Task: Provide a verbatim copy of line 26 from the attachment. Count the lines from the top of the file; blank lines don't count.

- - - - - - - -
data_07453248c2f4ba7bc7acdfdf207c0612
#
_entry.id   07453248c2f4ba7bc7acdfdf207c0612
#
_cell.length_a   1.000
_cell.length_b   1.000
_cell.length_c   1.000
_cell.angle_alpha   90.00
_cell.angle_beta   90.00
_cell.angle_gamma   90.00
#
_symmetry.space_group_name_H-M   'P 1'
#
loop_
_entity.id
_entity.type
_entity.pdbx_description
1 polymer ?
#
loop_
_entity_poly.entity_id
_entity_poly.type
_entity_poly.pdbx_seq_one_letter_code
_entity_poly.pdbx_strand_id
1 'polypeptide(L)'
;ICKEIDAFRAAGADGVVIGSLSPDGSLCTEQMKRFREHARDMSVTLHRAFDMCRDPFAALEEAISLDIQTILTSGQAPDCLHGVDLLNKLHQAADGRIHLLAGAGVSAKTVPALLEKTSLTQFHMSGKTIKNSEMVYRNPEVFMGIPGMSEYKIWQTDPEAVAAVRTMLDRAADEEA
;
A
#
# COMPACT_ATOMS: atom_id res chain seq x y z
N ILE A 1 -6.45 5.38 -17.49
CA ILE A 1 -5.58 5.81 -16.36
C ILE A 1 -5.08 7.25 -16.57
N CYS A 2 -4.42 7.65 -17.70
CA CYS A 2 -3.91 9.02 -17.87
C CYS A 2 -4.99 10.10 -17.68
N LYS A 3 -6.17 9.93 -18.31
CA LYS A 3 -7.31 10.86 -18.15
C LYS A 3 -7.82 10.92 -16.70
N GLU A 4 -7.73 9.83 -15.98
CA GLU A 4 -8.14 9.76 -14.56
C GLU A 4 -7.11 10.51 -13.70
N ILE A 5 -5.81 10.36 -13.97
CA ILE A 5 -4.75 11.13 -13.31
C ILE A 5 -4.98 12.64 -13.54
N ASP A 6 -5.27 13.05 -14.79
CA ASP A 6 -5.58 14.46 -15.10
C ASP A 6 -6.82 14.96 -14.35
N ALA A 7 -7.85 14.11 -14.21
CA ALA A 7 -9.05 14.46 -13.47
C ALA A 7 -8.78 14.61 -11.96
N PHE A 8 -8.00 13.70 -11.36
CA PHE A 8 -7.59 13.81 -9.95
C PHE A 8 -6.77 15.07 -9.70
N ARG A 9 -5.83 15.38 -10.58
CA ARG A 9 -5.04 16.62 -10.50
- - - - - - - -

;ICKEIDAFRAAGADGVVIGSLSPDGSLCTEQMKRFREHARDMSVTLHRAFDMCRDPFAALEEAISLDIQTILTSGQAPDCLHGVDLLNKLHQAADGRIHLLAGAGVSAKTVPALLEKTSLTQFHMSGKTIKNSEMVYRNPEVFMGIPGMSEYKIWQTDPEAVAAVRTMLDRAADEEA